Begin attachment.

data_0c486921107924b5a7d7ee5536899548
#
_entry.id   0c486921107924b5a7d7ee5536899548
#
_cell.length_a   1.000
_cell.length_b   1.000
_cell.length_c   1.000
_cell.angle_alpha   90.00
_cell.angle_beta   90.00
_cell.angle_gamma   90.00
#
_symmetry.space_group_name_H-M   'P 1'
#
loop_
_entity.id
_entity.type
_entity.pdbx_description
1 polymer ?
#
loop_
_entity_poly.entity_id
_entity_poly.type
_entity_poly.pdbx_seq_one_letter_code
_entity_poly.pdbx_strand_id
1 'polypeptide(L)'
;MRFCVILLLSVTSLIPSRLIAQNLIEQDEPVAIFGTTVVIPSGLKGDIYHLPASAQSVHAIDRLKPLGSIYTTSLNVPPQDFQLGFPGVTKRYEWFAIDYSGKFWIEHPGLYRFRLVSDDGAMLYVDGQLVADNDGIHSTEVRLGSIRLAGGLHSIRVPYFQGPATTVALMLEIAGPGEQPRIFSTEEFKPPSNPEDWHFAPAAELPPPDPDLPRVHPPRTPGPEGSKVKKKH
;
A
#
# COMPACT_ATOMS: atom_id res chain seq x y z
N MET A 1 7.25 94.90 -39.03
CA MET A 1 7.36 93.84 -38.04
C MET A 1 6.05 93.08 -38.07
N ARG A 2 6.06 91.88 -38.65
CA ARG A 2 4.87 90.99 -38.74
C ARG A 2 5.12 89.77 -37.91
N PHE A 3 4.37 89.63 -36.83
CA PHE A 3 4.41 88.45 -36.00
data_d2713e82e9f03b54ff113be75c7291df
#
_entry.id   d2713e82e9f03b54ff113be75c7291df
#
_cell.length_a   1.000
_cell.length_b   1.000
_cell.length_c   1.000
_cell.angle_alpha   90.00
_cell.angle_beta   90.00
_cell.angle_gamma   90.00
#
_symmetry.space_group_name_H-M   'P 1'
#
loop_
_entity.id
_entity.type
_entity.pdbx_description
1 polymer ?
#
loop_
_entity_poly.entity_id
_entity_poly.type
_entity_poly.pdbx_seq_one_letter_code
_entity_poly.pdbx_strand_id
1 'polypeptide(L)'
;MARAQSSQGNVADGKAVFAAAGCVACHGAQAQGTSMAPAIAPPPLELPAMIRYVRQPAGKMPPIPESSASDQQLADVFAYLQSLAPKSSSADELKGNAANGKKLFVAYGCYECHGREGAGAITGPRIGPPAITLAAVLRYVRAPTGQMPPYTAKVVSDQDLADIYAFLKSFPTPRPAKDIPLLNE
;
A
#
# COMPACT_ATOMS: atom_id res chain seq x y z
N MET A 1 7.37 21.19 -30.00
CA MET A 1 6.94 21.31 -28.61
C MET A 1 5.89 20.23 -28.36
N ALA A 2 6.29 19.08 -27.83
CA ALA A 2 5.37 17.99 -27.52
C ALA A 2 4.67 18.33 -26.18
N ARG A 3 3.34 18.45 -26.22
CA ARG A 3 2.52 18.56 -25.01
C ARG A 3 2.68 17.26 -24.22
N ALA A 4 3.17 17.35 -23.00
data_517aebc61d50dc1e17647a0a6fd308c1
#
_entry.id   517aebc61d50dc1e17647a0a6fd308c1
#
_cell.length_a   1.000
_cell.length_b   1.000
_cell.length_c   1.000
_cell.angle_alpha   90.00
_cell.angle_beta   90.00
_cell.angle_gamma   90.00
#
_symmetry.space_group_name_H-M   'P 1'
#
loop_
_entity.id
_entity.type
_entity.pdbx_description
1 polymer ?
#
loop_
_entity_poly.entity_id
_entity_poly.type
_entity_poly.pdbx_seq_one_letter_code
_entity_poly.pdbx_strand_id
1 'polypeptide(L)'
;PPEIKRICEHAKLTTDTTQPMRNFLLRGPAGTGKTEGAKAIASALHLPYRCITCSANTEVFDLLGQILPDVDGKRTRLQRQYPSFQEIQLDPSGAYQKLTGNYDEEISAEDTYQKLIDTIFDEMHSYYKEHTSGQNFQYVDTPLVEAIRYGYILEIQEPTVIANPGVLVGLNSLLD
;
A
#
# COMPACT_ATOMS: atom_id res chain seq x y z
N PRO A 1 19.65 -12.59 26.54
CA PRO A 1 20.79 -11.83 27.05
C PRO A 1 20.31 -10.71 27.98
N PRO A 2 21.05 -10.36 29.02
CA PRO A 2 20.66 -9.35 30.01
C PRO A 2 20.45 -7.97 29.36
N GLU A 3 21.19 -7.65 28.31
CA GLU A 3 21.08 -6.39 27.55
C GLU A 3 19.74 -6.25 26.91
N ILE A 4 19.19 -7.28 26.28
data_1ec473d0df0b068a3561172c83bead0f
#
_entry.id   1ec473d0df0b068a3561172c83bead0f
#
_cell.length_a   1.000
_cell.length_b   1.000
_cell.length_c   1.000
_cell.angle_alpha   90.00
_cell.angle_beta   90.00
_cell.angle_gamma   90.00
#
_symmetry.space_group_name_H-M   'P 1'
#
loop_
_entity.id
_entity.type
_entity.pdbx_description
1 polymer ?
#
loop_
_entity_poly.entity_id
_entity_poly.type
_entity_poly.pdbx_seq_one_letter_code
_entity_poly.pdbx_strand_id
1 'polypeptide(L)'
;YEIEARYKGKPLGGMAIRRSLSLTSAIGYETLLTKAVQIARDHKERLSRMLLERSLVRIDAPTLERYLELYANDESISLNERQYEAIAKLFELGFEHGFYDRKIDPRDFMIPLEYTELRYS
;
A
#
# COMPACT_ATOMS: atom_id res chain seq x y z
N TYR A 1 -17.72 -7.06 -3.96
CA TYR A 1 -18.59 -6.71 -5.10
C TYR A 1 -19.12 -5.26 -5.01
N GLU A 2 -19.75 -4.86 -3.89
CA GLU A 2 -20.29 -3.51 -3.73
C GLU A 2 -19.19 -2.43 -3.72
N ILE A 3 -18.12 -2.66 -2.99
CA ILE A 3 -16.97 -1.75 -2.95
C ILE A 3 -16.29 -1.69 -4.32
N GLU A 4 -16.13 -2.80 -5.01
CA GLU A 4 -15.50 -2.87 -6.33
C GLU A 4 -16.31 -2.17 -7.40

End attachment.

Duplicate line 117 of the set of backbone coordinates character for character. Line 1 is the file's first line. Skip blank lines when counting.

C GLU A 3 19.74 -6.25 26.91